|To:||"TowerTalk List" <firstname.lastname@example.org>|
|Subject:||Re: [TowerTalk] RE: Downloading terrain data for use with HFTA|
|Date:||Sat, 15 Jan 2005 02:10:36 -0000|
Oh, your experience at NT1Y sounds so familiar to my experience here!
Good to hear that someone else has experienced something similar to myself.
73, Bob - W3YY
----- Original Message ----- From: "Dick Green WC1M" <email@example.com>
To: "'W3YY'" <firstname.lastname@example.org>; "'TowerTalk List'" <email@example.com>
Sent: Friday, January 14, 2005 2:15 PM
Subject: RE: [TowerTalk] RE: Downloading terrain data for use with HFTA
I agree that consumer GPS readings may not be accurate enough to compensate for terrain with lots of variation. Elevations on my steep hillside location can vary considerably in just a few feet, and I've spent many an hour trying to verify the tower locations against Tiger landmarks by interpolation. Although I use a GPS unit with WAAS and averaging (I usually take at least 1000 samples), the accuracy is probably no better than 10 feet, which can make for interesting differences in HFTA.
However, there's another possible source of error. Did you use the "seamless" NED data or the straight USGS DEM data? A while back several of us were looking at proposed tower locations at NT1Y and found that when we overlaid the Tiger data the tower locations were considerably off from visual observations. For example, NT1Y took a GPS reading on one side of a road, but the location showed up on the other side of the road in MicroDEM. The error was at least 30 feet, more in some cases. At first we questioned the accuracy of the GPS readings, but further analysis by N6BV led to speculation that the seamless NED data was not lining up with reality. Dean thought that the smoothing algorithms used to produce the NED data might lead to inaccuracies in certain areas, particularly with very irregular terrain, which is the case at NT1Y.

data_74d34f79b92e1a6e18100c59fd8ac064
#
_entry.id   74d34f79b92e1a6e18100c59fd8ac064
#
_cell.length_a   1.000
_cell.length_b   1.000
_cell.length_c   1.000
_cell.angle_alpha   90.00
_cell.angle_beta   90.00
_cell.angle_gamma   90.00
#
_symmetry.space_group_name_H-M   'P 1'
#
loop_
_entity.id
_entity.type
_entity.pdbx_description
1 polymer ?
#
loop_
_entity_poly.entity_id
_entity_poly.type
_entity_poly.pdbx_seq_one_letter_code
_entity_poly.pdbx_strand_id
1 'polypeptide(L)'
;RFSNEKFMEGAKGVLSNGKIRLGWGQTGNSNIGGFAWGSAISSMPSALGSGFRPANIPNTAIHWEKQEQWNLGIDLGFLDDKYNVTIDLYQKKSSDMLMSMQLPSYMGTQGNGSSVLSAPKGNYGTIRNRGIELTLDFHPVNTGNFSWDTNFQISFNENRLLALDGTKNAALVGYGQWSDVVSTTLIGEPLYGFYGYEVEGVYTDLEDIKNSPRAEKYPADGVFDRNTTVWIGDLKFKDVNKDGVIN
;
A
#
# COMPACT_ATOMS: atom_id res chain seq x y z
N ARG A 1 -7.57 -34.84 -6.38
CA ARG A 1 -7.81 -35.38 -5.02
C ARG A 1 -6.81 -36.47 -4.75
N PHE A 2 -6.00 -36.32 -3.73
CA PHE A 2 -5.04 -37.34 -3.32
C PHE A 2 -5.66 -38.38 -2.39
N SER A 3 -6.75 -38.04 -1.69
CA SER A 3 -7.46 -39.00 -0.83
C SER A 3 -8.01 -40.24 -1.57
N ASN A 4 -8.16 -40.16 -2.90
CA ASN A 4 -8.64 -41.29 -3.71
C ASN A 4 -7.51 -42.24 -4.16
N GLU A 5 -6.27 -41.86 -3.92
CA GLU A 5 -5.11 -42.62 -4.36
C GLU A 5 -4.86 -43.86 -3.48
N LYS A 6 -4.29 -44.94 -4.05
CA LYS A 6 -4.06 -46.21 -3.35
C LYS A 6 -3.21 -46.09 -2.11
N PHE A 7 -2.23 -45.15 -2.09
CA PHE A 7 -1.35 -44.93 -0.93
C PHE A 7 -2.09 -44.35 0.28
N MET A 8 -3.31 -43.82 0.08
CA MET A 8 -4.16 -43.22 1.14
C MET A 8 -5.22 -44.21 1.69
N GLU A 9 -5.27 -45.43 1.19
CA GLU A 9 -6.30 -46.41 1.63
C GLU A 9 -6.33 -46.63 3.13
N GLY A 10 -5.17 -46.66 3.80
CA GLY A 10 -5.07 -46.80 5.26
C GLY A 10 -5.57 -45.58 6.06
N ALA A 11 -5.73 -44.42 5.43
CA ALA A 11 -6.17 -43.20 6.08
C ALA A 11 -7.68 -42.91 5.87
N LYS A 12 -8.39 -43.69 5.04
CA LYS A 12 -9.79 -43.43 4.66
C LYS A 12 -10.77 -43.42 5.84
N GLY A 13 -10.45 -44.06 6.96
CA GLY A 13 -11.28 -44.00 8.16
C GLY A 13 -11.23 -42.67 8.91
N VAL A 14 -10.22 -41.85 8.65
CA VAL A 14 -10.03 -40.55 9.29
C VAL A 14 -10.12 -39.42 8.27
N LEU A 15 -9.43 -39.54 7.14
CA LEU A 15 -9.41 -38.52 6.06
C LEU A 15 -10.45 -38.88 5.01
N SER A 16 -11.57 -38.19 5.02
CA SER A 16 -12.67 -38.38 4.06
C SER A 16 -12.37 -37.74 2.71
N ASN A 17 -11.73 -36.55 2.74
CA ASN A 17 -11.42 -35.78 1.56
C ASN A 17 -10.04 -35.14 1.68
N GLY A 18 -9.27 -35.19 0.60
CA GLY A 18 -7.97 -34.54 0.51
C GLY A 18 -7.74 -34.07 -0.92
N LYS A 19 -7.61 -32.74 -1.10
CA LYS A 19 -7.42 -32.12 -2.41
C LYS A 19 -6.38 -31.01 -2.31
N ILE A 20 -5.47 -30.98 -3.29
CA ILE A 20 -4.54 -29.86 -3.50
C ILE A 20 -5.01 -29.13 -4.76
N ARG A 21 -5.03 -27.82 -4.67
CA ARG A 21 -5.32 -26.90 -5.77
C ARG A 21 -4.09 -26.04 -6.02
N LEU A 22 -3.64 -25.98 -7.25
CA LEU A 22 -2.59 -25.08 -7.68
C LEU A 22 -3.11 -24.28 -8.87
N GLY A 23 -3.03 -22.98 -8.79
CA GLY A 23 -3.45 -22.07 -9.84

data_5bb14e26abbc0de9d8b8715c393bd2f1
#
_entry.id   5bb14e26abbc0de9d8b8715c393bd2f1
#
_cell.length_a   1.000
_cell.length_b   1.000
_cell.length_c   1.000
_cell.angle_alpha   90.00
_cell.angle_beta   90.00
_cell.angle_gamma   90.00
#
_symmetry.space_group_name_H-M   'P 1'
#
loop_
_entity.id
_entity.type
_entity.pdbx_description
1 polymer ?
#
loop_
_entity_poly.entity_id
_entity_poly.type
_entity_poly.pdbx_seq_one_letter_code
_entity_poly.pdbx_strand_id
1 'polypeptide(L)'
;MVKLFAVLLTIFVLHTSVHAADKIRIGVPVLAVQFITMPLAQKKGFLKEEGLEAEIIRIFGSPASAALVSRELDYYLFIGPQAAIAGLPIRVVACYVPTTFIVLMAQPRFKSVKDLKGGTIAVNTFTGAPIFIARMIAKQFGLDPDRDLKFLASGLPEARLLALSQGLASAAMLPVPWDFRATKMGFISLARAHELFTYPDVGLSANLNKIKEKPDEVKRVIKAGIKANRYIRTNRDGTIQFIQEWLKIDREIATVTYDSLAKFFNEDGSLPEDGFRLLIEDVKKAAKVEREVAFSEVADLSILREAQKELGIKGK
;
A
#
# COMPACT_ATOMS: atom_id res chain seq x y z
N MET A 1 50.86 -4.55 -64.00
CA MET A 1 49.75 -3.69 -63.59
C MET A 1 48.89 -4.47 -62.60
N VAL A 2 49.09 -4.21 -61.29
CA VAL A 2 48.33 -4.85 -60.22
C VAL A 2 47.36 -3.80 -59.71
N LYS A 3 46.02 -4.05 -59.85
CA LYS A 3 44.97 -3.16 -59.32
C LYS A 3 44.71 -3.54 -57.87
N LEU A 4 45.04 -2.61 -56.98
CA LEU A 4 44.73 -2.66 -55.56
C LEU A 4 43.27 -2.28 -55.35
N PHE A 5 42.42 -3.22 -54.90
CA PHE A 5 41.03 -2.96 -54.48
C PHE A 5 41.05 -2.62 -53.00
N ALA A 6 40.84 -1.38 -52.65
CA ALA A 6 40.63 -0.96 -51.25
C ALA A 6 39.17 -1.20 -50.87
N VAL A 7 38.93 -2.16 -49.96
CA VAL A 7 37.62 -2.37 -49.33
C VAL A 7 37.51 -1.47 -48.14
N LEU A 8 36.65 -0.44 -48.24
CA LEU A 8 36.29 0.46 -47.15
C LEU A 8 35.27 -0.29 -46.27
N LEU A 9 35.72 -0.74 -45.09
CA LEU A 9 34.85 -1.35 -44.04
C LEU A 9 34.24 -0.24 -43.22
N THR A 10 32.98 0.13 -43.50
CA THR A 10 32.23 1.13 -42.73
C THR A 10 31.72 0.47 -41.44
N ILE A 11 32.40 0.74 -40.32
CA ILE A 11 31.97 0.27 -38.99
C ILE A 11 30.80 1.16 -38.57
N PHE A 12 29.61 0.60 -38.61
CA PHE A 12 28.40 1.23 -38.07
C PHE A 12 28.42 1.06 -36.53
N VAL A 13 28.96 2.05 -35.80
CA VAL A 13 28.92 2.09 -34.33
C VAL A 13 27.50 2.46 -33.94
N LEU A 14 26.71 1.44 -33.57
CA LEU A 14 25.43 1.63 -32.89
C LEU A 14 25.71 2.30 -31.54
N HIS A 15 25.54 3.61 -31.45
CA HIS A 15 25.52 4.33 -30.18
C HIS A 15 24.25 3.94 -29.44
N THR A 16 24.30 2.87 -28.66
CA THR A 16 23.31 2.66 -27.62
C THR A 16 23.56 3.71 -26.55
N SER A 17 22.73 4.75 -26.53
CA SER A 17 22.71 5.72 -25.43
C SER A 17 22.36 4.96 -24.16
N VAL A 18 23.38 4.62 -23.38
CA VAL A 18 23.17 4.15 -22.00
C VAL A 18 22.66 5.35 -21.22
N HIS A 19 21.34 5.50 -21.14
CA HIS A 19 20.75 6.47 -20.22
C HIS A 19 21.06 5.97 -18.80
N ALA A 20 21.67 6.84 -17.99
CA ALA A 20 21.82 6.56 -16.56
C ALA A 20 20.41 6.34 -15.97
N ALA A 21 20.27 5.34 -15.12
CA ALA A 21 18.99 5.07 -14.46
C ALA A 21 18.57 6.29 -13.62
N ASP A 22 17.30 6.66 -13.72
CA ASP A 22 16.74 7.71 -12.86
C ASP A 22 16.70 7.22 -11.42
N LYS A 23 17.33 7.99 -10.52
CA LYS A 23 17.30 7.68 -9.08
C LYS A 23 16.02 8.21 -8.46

I've not done an exhaustive study, but my recollection is that the NED data didn't match my tower locations very well, either. For this reason, I use the straight USGS data. The disadvantage is that you might have to combine several files if the location is near a map segment boundary. This is not hard to do in MicroDEM.
My feeling is that the inherent inaccuracy of consumer GPS and USGS data mean that HFTA results should not be taken literally -- e.g., "If I move the tower five feet I'm going to pick up 3dB!" I think the results are really best thought of as relative. For example, I have two main tower locations on my property, separated by 200 feet or so. There are fairly dramatic differences between the two locations, attributable both to a significant difference in elevation and the angle to hills between my QTH and Europe. Moving the two towers around in HFTA can result in some different gain readings, sometimes big ones, but the average relative performance is pretty consistent and correlates very well with on-the-air observations of gain in all directions.
73, Dick WC1M
-----Original Message----- From: W3YY [mailto:firstname.lastname@example.org] Sent: Thursday, January 13, 2005 7:20 PM To: TowerTalk List Subject: [TowerTalk] RE: Downloading terrain data for use with HFTA
See: http://www.mscomputer.com for "Self Supporting Towers", "Wireless Weather Stations", and lot's more. Call Toll Free, 1-800-333-9041 with any questions and ask for Sherman, W2FLA.
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